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Heresy! Heretic! That was the term used to blast one who didn’t believe a certain way. The interesting thing is that the word “heresy” means to have an opinion. Thomas Hobbes, who lived 1588-1679, wrote a controversial book, Leviathan. He says here: “They that approve a private opinion, call it opinion; but they that dislike it, call it a heresy: and yet heresy signifies no more than a private opinion.” Hobbes almost lost his life over these words, as the Church deemed him a heretic.
Toward the end of the second century, Bishop Irenaeus, saw the dangers of numerous opinions developing. He attempted to establish an orthodox body of teaching. He wrote a five-volume work against heresies. He also claimed that there was only one proper Church, outside of which there could be no salvation. Other believers were heretics and should be expelled, and if possible destroyed. The first Christian Emperor agreed him.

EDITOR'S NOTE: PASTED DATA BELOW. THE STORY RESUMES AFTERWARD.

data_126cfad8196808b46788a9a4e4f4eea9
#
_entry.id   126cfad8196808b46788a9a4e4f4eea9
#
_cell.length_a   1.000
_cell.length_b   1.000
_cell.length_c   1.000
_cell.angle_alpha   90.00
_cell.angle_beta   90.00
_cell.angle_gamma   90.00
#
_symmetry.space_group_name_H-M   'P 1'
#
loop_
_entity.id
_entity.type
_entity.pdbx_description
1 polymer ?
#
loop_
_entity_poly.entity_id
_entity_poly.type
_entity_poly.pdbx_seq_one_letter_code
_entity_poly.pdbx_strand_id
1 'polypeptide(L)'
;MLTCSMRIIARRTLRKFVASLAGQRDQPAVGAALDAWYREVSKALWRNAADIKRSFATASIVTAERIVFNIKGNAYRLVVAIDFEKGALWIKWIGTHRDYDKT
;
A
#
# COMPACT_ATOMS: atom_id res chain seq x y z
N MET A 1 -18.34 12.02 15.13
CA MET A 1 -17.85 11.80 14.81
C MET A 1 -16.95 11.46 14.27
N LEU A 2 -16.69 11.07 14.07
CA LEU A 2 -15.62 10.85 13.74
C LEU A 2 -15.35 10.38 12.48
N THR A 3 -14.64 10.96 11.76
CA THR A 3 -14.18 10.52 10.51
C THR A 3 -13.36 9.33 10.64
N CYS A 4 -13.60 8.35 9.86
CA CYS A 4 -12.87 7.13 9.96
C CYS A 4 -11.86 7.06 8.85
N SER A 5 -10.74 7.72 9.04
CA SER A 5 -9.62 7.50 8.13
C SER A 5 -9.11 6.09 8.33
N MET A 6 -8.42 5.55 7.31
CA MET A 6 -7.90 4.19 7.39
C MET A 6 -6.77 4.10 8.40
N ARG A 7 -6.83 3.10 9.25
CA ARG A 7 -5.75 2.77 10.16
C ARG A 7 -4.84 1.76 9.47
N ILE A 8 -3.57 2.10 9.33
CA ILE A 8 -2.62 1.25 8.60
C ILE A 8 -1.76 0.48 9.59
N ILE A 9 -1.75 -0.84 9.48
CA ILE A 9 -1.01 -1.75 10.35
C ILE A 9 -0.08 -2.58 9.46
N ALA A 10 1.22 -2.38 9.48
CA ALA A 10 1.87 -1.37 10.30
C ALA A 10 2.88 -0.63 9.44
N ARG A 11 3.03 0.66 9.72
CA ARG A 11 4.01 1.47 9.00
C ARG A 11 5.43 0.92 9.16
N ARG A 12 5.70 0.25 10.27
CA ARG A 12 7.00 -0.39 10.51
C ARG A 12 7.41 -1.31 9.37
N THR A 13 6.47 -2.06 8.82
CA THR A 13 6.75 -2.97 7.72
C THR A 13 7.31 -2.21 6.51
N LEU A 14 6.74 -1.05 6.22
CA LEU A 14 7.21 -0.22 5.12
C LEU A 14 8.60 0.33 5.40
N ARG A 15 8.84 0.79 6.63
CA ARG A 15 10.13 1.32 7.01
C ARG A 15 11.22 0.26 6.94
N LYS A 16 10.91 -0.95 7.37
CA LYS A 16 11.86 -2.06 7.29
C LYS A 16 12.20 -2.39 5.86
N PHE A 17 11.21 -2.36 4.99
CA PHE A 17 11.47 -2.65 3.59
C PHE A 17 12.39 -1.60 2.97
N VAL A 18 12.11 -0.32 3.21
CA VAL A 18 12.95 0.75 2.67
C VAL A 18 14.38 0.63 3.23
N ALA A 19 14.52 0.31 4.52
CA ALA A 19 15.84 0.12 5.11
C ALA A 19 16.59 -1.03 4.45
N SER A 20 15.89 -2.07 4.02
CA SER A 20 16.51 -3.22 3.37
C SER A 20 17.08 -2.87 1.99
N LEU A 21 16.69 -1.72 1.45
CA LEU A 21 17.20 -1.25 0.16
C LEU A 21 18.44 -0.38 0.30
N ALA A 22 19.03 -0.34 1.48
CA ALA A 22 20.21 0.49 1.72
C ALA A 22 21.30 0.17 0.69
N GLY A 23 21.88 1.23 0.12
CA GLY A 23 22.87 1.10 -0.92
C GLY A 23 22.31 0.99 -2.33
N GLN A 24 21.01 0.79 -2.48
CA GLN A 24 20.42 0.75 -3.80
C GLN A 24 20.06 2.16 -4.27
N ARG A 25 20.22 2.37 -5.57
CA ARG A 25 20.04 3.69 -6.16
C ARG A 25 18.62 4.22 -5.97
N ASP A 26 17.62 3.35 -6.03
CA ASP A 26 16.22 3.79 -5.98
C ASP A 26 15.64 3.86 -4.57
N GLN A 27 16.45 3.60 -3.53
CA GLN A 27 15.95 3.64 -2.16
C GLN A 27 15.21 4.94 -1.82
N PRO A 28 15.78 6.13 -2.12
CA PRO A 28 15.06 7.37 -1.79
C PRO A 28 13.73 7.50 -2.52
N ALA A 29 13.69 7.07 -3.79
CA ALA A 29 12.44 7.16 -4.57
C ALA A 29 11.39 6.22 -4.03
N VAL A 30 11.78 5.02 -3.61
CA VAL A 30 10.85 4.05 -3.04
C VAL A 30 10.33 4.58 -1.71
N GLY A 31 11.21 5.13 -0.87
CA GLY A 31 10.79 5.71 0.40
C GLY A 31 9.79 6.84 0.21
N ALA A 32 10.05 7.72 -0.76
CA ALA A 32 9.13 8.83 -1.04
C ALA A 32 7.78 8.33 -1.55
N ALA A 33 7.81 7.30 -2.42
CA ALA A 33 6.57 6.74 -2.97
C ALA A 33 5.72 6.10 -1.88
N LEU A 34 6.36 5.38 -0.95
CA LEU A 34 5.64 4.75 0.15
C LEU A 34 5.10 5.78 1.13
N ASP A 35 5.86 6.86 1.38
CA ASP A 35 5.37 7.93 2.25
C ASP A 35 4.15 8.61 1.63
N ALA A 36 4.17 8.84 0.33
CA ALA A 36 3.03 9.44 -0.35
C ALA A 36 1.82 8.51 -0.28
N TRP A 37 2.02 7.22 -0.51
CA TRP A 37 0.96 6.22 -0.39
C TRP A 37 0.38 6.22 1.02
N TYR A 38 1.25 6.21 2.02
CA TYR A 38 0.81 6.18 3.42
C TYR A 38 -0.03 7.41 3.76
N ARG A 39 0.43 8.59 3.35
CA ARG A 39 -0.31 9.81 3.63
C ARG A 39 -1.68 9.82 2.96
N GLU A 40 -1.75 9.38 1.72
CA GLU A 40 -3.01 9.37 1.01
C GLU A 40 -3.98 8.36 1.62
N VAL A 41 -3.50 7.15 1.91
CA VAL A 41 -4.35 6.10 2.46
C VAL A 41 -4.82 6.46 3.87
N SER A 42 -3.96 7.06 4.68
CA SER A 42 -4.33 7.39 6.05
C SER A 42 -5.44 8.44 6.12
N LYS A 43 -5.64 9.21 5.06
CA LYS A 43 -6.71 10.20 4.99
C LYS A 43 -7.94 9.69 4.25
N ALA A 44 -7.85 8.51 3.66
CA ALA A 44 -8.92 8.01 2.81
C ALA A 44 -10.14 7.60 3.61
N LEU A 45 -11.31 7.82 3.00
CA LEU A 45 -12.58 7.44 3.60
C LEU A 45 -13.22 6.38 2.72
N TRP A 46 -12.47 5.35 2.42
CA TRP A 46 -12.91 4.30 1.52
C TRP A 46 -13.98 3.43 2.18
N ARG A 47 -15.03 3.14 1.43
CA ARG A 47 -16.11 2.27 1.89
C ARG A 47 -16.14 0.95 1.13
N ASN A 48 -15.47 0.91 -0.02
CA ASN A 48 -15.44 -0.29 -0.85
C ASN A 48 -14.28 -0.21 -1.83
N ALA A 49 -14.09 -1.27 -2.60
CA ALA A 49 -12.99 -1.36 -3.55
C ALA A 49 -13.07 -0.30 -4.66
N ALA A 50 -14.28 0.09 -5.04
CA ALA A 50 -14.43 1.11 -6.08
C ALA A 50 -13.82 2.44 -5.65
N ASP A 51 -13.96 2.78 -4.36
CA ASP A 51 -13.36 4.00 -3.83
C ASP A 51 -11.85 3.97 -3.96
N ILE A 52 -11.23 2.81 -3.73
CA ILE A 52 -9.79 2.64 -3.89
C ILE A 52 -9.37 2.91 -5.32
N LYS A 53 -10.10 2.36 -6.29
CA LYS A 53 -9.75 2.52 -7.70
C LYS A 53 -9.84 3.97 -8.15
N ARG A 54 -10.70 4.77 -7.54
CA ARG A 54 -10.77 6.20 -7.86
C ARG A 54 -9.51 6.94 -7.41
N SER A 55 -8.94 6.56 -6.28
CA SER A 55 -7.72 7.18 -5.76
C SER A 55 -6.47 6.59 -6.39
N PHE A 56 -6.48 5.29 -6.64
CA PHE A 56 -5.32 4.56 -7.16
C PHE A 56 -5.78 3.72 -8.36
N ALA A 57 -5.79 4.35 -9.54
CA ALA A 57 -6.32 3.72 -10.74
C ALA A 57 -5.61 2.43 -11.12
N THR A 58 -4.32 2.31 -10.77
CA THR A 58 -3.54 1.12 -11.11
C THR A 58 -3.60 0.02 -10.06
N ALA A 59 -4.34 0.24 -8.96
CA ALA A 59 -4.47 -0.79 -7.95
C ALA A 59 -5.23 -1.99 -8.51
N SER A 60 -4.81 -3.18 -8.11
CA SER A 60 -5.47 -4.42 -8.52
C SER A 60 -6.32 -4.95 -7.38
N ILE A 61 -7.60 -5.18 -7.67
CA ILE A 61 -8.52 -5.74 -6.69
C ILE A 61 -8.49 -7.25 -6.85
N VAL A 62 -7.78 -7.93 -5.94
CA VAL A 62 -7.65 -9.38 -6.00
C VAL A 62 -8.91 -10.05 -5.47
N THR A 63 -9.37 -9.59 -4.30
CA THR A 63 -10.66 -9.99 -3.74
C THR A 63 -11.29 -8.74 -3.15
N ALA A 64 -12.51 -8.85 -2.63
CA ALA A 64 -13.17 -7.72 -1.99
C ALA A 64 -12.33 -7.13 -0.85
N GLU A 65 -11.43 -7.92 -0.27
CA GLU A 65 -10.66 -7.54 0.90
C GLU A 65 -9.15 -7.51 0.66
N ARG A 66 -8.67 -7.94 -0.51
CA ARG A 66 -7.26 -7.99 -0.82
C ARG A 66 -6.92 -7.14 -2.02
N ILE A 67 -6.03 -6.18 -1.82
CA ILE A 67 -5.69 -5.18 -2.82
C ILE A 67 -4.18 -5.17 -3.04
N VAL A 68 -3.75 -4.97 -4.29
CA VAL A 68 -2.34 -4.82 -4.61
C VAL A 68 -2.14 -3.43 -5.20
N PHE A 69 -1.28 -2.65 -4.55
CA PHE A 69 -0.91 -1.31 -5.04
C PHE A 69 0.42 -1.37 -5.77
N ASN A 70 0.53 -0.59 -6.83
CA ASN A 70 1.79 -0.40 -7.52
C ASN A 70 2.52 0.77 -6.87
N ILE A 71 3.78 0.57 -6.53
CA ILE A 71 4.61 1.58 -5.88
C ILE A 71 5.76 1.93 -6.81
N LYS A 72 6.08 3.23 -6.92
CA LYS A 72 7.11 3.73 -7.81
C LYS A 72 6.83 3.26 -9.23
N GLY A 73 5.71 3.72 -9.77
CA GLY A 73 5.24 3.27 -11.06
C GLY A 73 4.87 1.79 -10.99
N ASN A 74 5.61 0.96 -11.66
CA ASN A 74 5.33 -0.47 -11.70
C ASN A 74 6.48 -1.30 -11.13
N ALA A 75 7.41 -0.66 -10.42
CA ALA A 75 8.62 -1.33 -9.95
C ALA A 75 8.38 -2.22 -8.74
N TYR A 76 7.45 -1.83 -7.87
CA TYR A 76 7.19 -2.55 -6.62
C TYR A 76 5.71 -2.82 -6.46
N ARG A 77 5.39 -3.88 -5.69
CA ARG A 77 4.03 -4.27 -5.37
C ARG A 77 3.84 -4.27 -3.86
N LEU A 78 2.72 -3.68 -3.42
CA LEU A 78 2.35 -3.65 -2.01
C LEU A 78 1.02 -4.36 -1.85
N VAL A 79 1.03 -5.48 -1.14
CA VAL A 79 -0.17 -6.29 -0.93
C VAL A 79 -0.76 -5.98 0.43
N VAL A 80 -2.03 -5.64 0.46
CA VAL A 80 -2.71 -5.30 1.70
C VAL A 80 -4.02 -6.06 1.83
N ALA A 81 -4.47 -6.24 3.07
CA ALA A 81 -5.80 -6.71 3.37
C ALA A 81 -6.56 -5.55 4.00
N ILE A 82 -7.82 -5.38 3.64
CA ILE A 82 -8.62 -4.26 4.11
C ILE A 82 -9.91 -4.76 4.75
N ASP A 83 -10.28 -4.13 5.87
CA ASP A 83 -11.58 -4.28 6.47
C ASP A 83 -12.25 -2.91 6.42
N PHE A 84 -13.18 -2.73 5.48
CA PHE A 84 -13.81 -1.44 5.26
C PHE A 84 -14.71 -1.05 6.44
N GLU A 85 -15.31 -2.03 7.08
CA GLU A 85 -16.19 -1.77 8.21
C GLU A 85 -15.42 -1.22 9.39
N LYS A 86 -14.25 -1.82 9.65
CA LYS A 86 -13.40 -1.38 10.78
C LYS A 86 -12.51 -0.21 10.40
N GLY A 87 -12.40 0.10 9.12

From the mid-1600’s on, no-one in England lived in fear of burning for heresy. In Ireland the heresy law was repealed in 1696, and in most of Continental Europe much later. A schoolmaster was hanged in Spain in 1826 for heresy. His heresy had been to substitute the words ‘Praise be to God’ in place of ‘Ave Maria’ in school prayers.
Now, get this! In the first century there was no heresy for the simple reason that there was no orthodoxy. The ‘heresies’ referred to in New Testament writings meant destructive opinions. Small Jesus communities believed what they wanted to, and worshipped as they chose. As we have seen, there were no central authorities, no set rituals, no agreed upon translation of scripture, no Church hierarchy, and no established body of doctrine. In line with the toleration practiced throughout the empire, each group of Jesus followers was free to believe whatever it wanted. Hmmmm!
Heresy is only a human opinion. Compared to knowing Jesus, it just doesn’t matter!